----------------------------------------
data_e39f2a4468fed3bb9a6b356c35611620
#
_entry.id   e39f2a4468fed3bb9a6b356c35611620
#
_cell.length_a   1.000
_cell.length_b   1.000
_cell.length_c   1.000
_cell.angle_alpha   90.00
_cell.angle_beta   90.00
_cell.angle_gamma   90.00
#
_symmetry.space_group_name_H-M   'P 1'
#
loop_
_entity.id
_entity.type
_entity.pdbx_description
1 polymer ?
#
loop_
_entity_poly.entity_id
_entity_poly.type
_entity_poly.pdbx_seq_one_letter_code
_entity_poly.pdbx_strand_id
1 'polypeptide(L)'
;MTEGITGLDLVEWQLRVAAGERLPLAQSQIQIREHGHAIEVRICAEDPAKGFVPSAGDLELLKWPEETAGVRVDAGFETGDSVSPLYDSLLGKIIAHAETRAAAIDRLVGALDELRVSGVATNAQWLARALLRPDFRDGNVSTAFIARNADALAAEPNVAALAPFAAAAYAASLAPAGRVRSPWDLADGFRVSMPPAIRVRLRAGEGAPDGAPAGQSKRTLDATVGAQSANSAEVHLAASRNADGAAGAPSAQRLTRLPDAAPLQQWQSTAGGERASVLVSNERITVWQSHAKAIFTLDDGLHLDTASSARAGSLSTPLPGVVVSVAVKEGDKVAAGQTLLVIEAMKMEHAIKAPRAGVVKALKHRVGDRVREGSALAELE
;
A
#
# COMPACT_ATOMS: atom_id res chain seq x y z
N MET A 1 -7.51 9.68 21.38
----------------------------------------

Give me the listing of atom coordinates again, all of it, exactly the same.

data_e39f2a4468fed3bb9a6b356c35611620
#
_entry.id   e39f2a4468fed3bb9a6b356c35611620
#
_cell.length_a   1.000
_cell.length_b   1.000
_cell.length_c   1.000
_cell.angle_alpha   90.00
_cell.angle_beta   90.00
_cell.angle_gamma   90.00
#
_symmetry.space_group_name_H-M   'P 1'
#
loop_
_entity.id
_entity.type
_entity.pdbx_description
1 polymer ?
#
loop_
_entity_poly.entity_id
_entity_poly.type
_entity_poly.pdbx_seq_one_letter_code
_entity_poly.pdbx_strand_id
1 'polypeptide(L)'
;MTEGITGLDLVEWQLRVAAGERLPLAQSQIQIREHGHAIEVRICAEDPAKGFVPSAGDLELLKWPEETAGVRVDAGFETGDSVSPLYDSLLGKIIAHAETRAAAIDRLVGALDELRVSGVATNAQWLARALLRPDFRDGNVSTAFIARNADALAAEPNVAALAPFAAAAYAASLAPAGRVRSPWDLADGFRVSMPPAIRVRLRAGEGAPDGAPAGQSKRTLDATVGAQSANSAEVHLAASRNADGAAGAPSAQRLTRLPDAAPLQQWQSTAGGERASVLVSNERITVWQSHAKAIFTLDDGLHLDTASSARAGSLSTPLPGVVVSVAVKEGDKVAAGQTLLVIEAMKMEHAIKAPRAGVVKALKHRVGDRVREGSALAELE
;
A
#
# COMPACT_ATOMS: atom_id res chain seq x y z
N MET A 1 -7.51 9.68 21.38